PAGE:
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IT Getting a Grip on Mobile Apps

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Posted June 9, 2014 By Ann All     Feedback

IT organizations appear to be getting better at managing enterprise mobile apps, according to an analysis of customer data from Fiberlink.

Many folks believe the enterprise mobility trend has left IT organizations vainly struggling to contain rogue mobile devices packed full of malware, questionable content and who-knows-what-else. The reality is more mundane – and should comfort CIOs and other executives, said Jonathan Dale, a spokesperson for Fiberlink, an IBM company.

An analysis of 14 months of Fiberlink customer data appears to indicate that IT is getting a better grip on how to handle enterprise mobility.

"At first IT struggled with how to secure and manage mobile devices. Once they got over that, though, they realized they could use them to make workers happy and productive and better enable the business," Dale said. "IT is back in charge -- but not in a negative way, in a very positive way."

Abundance of Mobile Apps

Use of mobile apps on the job is booming, Fiberlink found. Sixty percent of mobile devices under management had between 25 and 99 applications on them, while another 18 percent of devices had 10-24 apps.

Sixty-two percent of apps pushed to mobile devices are public apps, those purchased from app stores like Google Play, with Adobe Reader, Google Maps and iBooks among the most popular apps. But organizations are beginning to devote more resources to developing custom mobile apps, with the education, healthcare and retail sectors especially heavy consumers of such apps.

"Applications customized for specific environments are the ones truly making an impact on the business," Dale said.

Mobile Application Management Attitude Change

For proof of both the importance of enterprise mobility and IT organizations' growing acceptance of it, look no further than Cisco AnyConnect, Dale said. The VPN client was the fourth most popular public app distributed to mobile employees.

"I think this shows IT has really changed its attitude and is trying to provide users with access to resources behind the firewall on their mobile devices. You didn't see this in the past.  Often people were only given access to their email," he said.

Some organizations are eschewing traditional VPN products in favor of solutions like secure Web gateways that offer a more convenient experience for end users, Dale said. "If you need access to SharePoint or your network file share, you go through one application to get it and you don't have to manually launch a VPN and credential."

While heavily regulated industries such as financial services and healthcare will likely rely on standard VPN connections for the foreseeable future, "for the masses you will continue to see less VPN use in the traditional sense of launching the client," Dale predicted.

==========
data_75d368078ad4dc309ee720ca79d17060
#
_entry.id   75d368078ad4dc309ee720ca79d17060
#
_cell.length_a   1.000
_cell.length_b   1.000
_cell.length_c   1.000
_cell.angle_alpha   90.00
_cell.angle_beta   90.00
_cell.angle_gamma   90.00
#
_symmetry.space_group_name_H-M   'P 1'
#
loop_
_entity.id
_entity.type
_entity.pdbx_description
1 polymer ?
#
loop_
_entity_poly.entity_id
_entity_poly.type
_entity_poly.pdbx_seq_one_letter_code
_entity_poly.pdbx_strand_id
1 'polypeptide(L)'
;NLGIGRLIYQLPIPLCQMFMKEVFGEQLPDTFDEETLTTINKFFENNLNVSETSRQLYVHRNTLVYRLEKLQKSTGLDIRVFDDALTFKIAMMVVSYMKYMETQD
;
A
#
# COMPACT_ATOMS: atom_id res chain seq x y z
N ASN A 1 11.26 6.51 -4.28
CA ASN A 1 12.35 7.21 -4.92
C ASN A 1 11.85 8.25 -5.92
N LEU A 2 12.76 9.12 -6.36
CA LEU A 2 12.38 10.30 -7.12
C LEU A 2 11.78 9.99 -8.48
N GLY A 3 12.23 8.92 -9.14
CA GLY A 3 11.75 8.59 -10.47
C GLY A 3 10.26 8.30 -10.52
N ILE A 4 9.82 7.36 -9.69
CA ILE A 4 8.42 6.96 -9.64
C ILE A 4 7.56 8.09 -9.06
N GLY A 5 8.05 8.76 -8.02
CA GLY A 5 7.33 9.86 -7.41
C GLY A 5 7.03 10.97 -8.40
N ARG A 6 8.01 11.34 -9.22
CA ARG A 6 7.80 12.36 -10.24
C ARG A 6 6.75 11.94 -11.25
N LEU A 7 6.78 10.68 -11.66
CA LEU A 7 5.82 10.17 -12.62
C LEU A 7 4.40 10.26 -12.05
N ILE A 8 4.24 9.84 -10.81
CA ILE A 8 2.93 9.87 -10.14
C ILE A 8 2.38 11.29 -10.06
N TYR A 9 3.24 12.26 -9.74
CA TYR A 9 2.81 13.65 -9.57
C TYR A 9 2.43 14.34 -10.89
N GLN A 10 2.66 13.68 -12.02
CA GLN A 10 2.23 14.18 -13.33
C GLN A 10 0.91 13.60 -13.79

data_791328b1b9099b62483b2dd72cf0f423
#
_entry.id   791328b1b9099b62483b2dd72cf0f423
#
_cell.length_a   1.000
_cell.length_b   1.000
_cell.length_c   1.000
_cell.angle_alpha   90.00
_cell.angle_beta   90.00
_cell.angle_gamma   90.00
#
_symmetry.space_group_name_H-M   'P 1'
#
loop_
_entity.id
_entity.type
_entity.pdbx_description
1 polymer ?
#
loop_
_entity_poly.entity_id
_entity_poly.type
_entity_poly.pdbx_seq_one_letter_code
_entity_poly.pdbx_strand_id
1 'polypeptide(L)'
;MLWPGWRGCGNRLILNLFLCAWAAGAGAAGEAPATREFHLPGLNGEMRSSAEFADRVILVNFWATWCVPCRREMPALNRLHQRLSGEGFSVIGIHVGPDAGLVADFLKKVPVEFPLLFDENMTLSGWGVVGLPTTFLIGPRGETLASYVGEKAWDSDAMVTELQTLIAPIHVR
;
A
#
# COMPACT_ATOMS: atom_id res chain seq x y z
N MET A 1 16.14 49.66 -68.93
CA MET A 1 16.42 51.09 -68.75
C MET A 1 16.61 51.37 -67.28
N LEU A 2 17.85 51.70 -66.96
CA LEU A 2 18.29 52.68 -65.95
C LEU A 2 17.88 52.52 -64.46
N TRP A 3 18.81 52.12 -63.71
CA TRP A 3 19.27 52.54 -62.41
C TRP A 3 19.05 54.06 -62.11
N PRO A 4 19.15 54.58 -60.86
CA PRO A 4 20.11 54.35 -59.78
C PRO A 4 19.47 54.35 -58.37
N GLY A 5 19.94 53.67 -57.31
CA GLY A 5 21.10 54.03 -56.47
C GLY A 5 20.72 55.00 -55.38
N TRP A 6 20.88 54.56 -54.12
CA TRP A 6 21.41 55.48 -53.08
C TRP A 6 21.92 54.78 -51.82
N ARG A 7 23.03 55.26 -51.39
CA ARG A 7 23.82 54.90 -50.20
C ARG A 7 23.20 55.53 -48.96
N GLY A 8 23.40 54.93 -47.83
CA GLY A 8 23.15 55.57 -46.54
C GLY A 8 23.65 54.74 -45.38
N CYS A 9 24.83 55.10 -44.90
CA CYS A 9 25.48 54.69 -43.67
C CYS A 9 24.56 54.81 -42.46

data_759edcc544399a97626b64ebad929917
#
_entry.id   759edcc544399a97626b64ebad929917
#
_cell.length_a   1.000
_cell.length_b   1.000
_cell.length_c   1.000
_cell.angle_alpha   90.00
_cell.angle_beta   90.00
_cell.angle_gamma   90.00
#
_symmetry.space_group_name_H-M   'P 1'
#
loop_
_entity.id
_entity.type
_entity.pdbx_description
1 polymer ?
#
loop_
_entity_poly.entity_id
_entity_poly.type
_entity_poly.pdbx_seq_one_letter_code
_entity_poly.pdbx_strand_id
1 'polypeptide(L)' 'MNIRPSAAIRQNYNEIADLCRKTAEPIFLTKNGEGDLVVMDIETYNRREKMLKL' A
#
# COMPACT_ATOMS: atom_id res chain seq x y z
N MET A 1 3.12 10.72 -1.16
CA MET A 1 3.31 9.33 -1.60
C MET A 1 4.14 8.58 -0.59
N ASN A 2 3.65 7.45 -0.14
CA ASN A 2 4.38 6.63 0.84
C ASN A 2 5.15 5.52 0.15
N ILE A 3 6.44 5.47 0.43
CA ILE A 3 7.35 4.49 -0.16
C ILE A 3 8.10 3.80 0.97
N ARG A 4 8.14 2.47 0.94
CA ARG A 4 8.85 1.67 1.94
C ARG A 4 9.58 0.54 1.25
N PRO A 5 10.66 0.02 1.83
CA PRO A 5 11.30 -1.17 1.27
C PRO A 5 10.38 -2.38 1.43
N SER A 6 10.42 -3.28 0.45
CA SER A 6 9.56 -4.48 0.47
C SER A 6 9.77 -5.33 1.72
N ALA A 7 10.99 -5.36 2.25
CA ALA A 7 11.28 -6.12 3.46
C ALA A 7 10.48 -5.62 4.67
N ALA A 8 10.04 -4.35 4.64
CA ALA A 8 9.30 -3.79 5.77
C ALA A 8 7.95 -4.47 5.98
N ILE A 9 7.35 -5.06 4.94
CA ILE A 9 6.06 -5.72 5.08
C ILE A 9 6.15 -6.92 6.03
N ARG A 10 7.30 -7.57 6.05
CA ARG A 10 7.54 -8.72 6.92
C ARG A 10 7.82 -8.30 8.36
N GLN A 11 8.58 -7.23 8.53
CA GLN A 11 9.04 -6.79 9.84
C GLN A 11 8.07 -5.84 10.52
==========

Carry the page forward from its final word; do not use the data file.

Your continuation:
Application development teams are now more focused on security, Dale said, noting that there is a growing body of best practices that helps produce more secure mobile apps as well as products designed to facilitate application security.

"When organizations are building custom apps, they are incorporating security into that app, putting in controls that they can turn on or off through an enterprise mobility management platform," he said. Fiberlink, which IBM acquired late last year, offers the MaaS360 enterprise mobility management platform.

The company's analysis revealed that the top four enterprise security settings placed on apps (at least among Fiberlink customers) are: requiring employees to authenticate prior to granting access to the app; blocking the use of an app when a mobile device is found out of compliance; restricting the ability to copy-and-paste data outside the app or secure container; and enforcing file protection by ensuring all files created by the app are encrypted.

Many Fiberlink customers are also developing custom apps for multiple mobile platforms, Dale said. Apple's iOS is the most popular platform for custom apps, used for 69 percent of apps, followed by Android at 31 percent and Windows for around 1 percent of apps.

Products that facilitate this type of development are emerging, Dale said.  For example, he said in a nod to his parent company, IBM's Worklight platform allows developers to "code one time for multiple OSes."  Fiberlink has integrated Worklight with its enterprise mobility management platform, so "organizations get that the ability to control baked right into the application."

Ann All is the editor of Enterprise Apps Today and eSecurity Planet. She has covered business and technology for more than a decade, writing about everything from business intelligence to virtualization.





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